Features Australia

Taking Melbourne’s temperature

5 August 2017

9:00 AM

5 August 2017

9:00 AM

The city of Melbourne has one of the longest surface-temperature records for anywhere in Australia, stretching from 1856 to the present day and utilising only four sites. From 1908 until 2013 the series’ measurements were taken at the junction of Victoria and La Trobe Streets when it was replaced by a site at Olympic Park (which began measurements in 2013).

In a process referred to as homogenisation the Bureau of Meteorology (the Bureau) makes adjustments to the actual measurements in the development of the official record (known as ACORN-SAT) which, in turn, is used to determine long-term climate trends. One justification for data homogenisation is that cities are significantly warmer than surrounding areas due to what is known as the urban heat island (UHI) effect.

In the case of Melbourne, however, the Bureau’s adjustments are in the wrong direction if the purpose is to make the official record more homogenous, and to compensate for the effects of urbanisation. I will argue that the unadjusted raw maximum summer temperature as measured at Melbourne gives the best indication of long-term temperature change. This is calculated as an increase of 0.3 °C per century for the period 1856 to 2015, in contrast to the comparable series of homogenised ACORN-SAT data which shows a rise of 1.0 °C per century from 1910 to 2016.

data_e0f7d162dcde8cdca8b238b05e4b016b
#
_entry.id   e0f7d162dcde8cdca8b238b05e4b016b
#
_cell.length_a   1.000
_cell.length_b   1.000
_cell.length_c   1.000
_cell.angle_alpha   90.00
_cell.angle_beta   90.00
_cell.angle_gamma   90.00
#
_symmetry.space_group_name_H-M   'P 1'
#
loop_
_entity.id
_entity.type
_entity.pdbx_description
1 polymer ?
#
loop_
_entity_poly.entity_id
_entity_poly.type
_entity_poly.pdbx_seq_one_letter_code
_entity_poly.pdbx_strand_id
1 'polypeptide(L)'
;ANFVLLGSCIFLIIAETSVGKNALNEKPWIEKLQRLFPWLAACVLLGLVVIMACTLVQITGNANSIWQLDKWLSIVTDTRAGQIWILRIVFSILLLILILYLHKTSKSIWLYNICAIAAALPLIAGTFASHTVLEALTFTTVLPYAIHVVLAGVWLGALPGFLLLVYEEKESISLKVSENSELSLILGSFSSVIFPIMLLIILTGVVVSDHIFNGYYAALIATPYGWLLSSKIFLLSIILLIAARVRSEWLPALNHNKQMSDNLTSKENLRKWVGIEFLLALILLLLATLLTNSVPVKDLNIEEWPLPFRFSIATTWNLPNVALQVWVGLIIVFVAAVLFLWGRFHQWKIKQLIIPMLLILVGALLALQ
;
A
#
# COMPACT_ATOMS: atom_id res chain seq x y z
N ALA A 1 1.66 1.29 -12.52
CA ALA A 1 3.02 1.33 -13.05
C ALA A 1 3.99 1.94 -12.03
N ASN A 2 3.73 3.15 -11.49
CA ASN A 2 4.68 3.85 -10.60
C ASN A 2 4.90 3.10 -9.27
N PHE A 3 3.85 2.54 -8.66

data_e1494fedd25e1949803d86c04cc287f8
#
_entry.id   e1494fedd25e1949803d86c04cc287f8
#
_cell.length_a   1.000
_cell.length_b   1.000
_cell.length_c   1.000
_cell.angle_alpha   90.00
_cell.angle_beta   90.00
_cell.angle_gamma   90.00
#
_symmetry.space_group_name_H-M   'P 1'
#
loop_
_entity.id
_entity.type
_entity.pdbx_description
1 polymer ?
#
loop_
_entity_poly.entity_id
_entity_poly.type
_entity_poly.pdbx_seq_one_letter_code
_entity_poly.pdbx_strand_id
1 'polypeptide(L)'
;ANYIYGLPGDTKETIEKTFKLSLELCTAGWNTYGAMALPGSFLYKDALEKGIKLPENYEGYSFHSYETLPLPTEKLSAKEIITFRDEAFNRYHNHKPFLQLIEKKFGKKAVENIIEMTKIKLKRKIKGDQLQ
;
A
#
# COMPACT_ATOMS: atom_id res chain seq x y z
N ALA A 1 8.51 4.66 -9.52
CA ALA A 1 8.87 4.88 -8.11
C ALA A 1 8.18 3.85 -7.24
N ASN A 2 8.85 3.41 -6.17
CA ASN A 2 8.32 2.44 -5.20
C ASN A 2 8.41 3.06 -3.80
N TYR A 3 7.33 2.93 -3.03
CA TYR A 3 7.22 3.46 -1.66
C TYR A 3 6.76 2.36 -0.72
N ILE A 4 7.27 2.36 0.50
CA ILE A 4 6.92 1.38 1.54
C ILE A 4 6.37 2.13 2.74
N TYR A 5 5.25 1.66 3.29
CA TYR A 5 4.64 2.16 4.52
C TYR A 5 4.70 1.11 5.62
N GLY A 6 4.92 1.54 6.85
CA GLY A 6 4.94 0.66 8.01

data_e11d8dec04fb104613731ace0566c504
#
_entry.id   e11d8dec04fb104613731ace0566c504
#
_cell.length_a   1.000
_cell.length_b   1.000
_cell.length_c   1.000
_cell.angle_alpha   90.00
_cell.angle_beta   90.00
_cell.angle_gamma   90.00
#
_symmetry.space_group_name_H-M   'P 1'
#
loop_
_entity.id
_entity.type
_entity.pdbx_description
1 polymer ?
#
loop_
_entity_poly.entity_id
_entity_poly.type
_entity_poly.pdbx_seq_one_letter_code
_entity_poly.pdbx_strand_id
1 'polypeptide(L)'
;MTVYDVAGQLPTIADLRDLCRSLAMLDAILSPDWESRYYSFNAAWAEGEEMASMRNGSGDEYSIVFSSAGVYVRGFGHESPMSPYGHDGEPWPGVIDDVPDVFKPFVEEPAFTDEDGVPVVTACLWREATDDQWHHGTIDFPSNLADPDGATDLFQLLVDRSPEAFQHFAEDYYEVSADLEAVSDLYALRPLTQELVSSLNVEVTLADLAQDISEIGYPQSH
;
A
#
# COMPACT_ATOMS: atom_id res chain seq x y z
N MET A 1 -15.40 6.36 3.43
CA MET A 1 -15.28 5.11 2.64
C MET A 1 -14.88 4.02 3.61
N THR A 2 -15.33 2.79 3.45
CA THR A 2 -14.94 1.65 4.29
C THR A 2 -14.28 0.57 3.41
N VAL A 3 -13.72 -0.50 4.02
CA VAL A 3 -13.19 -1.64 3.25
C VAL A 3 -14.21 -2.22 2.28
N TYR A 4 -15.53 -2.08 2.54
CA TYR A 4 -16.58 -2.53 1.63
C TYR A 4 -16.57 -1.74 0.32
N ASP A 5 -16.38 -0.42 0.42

The Bureau produces daily minimum and maximum temperatures, these temperatures occurring at different times of the day from an atmosphere that is in very different states. The minimum temperature is subject to anomalies in the surface boundary layer of the atmosphere, which reflects local influences. The maximum temperature is from a large spatial volume of air and the presence of solar radiation that results in convective mixing of the atmosphere.

In the Bureau’s maximum annual temperature series for Melbourne there is an apparent step-up in the temperature in 1996. Statistical analysis shows that two straight lines represent a better fit to the record than one straight line, with 98 per cent certainty, the temperature rise from 1856 to 1996 is 0.03°C per decade, while the break is a difference of 0.7°C.

The key point to note is that the maximum temperature break is coincident with the screening of the La Trobe weather station from summer southerly winds by the construction of the very tall City Gate building at 33 La Trobe Street, a fifteen-storey apartment tower completed in 1997. To its east is a further apartment building completed in 1998. The likely explanation for the 1996 increase is the screening of the site by the new buildings.

In order to calculate the UHI effect on Melbourne’s temperatures I was able to compare them with temperatures at Laverton, about 20 km to the south-west of the city centre, as the series are strongly correlated. The UHI effect in Melbourne is most clearly detectable in the minimum temperature measurements. The raw minimum temperatures from 1944 to the present as measured at Melbourne show an increase of about 2°C compared to an increase of about 1°C at Laverton.